Implied Consent

In Alaska, a person suspected of driving while under the influence of alcohol has, by virtue of driving in the state, consented to provide a sample of breath, blood, or urine to police for testing in order to determine the amount of alcohol in his or her system. However, implied consent law does not require that an individual suspected of driving under the influence of marijuana or controlled substance submit to a chemical test in order to screen for the presence of drugs in his or her body. Ergo, in Alaska a chemical sample from an accused person should only be given on a voluntarily basis, and no penalties or sanctions apply for refusal to submit to chemical testing for drugs.

An exception applies if a motorist is involved in an accident that causes serious physical injury. In such a case, state can take blood sample to test for cannabis impairment. Id. § 28.35.031(g).

Penalties

  • First offense – fine of up to $1,500; incarceration for not less than 72 consecutive hours; 90-day license suspension; mandatory ignition interlock device. Alaska Stat. § 28.35.030(b)(1)(A) (2010).
  • Second offense – fine of up to $3,000; incarceration for not less than 20 days; 1-year license revocation; mandatory ignition interlock device. Id. § 28.35.030(b)(1)(B).
  • Third offense – fine of up to $4,000, incarceration for not less than 60 days; 3-year license revocation; mandatory ignition interlock device Id. § 28.35.030(b)(1)(C).
  • Third offense (w/i 10 years) felony – fine of up to $10,000; incarceration for not less than 120 days; lifetime license revocation. Id. § 28.35.030(n).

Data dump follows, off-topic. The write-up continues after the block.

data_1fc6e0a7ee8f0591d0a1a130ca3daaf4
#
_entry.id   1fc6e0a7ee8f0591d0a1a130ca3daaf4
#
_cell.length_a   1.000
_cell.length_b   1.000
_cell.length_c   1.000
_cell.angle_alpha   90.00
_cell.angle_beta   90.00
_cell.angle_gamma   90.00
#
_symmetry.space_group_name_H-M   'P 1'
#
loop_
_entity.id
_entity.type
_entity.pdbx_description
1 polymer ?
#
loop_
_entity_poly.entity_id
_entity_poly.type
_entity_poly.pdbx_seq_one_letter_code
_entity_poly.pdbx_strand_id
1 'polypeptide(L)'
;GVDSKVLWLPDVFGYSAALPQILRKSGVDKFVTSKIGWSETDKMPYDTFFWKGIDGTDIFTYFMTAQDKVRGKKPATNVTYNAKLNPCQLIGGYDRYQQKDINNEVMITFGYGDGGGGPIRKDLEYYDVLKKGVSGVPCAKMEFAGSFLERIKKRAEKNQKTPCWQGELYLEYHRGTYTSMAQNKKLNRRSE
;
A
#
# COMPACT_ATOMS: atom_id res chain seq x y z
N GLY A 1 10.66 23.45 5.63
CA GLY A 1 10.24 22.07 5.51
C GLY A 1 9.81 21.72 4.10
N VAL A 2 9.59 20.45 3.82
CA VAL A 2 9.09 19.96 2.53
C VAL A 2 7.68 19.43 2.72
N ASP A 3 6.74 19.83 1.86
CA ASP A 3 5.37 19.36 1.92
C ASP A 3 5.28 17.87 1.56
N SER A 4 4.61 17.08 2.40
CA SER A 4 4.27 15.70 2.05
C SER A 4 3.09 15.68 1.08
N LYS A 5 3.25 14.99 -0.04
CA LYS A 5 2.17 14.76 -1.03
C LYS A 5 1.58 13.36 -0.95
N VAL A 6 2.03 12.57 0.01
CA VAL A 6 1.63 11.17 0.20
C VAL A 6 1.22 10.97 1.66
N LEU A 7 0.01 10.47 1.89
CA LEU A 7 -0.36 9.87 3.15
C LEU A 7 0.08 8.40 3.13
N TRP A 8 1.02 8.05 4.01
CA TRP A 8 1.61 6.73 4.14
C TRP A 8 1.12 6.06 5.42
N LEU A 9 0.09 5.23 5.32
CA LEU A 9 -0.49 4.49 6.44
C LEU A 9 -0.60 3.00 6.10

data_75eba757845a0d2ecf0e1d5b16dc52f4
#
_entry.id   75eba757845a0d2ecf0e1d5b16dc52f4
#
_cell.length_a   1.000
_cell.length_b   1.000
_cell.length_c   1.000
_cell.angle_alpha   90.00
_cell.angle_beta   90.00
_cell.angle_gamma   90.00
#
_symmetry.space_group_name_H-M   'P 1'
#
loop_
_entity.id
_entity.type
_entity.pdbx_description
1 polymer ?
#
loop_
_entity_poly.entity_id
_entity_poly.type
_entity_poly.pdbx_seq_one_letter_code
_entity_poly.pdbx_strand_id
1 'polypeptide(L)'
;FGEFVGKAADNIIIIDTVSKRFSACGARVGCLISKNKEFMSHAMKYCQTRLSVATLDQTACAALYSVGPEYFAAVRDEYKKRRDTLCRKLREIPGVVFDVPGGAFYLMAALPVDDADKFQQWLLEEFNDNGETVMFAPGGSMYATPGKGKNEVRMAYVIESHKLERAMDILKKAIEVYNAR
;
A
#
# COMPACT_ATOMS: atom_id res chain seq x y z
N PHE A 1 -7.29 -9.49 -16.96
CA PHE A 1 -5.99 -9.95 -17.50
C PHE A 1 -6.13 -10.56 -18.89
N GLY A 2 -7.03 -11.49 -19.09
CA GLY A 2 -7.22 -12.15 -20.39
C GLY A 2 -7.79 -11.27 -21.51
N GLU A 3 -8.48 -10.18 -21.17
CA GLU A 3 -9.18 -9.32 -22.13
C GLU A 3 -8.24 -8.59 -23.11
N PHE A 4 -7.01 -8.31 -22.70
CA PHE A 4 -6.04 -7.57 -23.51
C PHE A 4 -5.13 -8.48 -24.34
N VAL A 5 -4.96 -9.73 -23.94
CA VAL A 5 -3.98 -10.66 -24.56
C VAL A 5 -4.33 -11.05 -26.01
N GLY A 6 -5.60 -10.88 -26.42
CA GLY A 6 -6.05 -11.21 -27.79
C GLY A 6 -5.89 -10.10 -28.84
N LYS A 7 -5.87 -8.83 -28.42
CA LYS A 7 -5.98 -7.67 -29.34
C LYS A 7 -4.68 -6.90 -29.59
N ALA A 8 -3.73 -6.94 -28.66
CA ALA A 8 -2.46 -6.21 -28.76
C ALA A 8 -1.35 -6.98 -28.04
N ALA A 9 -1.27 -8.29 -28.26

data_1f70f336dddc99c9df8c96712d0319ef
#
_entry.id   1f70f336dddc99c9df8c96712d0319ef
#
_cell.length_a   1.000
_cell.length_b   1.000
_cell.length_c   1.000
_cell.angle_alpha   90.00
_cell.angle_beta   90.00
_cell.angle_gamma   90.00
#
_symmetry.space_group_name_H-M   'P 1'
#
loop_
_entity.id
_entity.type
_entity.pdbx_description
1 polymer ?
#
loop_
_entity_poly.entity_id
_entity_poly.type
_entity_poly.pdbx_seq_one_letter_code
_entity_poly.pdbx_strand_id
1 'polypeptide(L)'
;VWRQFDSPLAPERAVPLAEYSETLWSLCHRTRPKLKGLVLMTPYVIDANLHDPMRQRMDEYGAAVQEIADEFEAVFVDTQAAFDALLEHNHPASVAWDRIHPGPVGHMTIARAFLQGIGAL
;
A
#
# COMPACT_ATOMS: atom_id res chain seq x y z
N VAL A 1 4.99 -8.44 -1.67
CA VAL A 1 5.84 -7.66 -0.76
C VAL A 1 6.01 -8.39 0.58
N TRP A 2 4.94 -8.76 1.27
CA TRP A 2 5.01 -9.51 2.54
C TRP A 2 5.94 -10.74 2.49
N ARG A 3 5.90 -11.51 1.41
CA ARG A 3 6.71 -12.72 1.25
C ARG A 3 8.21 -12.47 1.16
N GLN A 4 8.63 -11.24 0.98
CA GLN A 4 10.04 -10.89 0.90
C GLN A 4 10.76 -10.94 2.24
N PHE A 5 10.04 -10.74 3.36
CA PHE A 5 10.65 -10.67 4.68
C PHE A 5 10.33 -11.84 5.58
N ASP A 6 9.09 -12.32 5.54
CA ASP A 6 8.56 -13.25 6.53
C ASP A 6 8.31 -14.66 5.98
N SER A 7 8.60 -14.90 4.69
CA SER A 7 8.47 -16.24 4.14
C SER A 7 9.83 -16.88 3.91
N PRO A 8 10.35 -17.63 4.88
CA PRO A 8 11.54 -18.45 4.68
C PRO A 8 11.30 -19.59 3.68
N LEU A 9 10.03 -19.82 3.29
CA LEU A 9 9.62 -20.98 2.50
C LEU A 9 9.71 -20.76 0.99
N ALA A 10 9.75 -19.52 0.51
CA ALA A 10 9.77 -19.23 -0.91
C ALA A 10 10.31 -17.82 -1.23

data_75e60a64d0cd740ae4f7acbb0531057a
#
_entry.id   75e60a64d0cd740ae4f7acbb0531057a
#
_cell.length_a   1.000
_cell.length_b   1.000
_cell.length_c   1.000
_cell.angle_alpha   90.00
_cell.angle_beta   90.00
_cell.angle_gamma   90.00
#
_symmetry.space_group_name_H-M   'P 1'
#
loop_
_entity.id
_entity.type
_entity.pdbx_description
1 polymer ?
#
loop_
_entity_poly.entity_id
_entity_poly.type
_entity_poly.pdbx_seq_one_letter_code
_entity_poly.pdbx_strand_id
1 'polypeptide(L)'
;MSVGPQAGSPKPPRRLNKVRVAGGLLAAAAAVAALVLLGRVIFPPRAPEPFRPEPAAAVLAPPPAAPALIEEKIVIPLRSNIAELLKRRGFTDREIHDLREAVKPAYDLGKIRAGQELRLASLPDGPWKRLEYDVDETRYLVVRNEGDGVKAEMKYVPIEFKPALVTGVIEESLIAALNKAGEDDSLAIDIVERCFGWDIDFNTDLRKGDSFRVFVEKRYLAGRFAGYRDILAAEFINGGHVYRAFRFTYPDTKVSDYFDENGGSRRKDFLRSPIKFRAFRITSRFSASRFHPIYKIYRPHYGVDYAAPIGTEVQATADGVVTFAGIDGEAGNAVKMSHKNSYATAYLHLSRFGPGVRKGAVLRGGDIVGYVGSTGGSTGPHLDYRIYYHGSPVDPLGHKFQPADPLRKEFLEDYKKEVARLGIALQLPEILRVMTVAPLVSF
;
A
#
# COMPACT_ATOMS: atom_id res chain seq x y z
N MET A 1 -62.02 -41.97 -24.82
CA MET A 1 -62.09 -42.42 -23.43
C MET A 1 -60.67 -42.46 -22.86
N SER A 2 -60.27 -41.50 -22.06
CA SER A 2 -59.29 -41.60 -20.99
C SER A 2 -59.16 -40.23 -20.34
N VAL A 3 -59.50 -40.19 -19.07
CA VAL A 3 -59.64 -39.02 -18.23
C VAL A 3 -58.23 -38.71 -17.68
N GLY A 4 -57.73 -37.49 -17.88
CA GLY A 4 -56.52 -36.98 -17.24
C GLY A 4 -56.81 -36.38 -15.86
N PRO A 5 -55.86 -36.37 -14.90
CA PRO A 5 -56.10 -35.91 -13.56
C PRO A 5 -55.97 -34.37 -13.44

• Fourth offense – fine of up to $10,000; incarceration of not less than 120 days; 5-year license revocation; mandatory ignition interlock for duration of probation period. Id. § 28.35.030(b)(1)(D).
  • Fourth offense (w/i 10 years) felony – minimum $10,000 fine; incarceration for not less than 240 days; lifetime license revocation. Id. § 28.35.030(n).
  • Fifth offense – imprisonment of not less than 360 days and a fine of not less than $7,000. Id. § 28.35.030(b)(1)(E).
  • Fifth offense (w/i 10 years) felony – minimum $10,000 fine; incarceration for a minimum of 1 year; lifetime license revocation. Id. § 28.35.030(n)

Other Penalties & Penalty Enhancers

  • Restitution for the cost of emergency medical services that respond to a DUI related accident. Id. § 28.35.030(m).
  • Offender will be responsible for costs associated potential required screening, evaluation, referral and program requirements of an alcohol safety action program, or another approved treatment facility. Id. §§ 28.35.030(h)-(i).
  • State may order the vehicle to be forfeited. Id. § 28.35.030(b)(3); Id. § 28.35.036.
  • State may order the person to take a drug or combination of drugs intended to prevent the consumption of alcoholic beverages. Id. § 28.35.030(b)(4).

Sobriety Checkpoints

Alaska does not have sobriety checkpoints.

Case Law

Ravin v. State, 537 P.2d 494 (1975). — “Need for control of drivers under influence of marijuana and existing doubts as to safety of marijuana demonstrate a sufficient justification for statutory proscription of possession of marijuana; and thus an individual’s right to possess or ingest marijuana while driving is subject to statute proscribing possession of marijuana.”

Kameroff v. State, 926 P.2d 1174 (1996) — Evidence of marijuana pipe found on defendant following traffic stop was not excluded from evidence. The court found it tended to show that defendant had recently smoked marijuana.

Joseph Raymond Skrha

907-398-1800

Joseph Raymond Skrha

Law Office Of Joe Ray Skrha
110 North Willow St. Suite 137

Kenal, AK 99611

Phone: 907-398-1800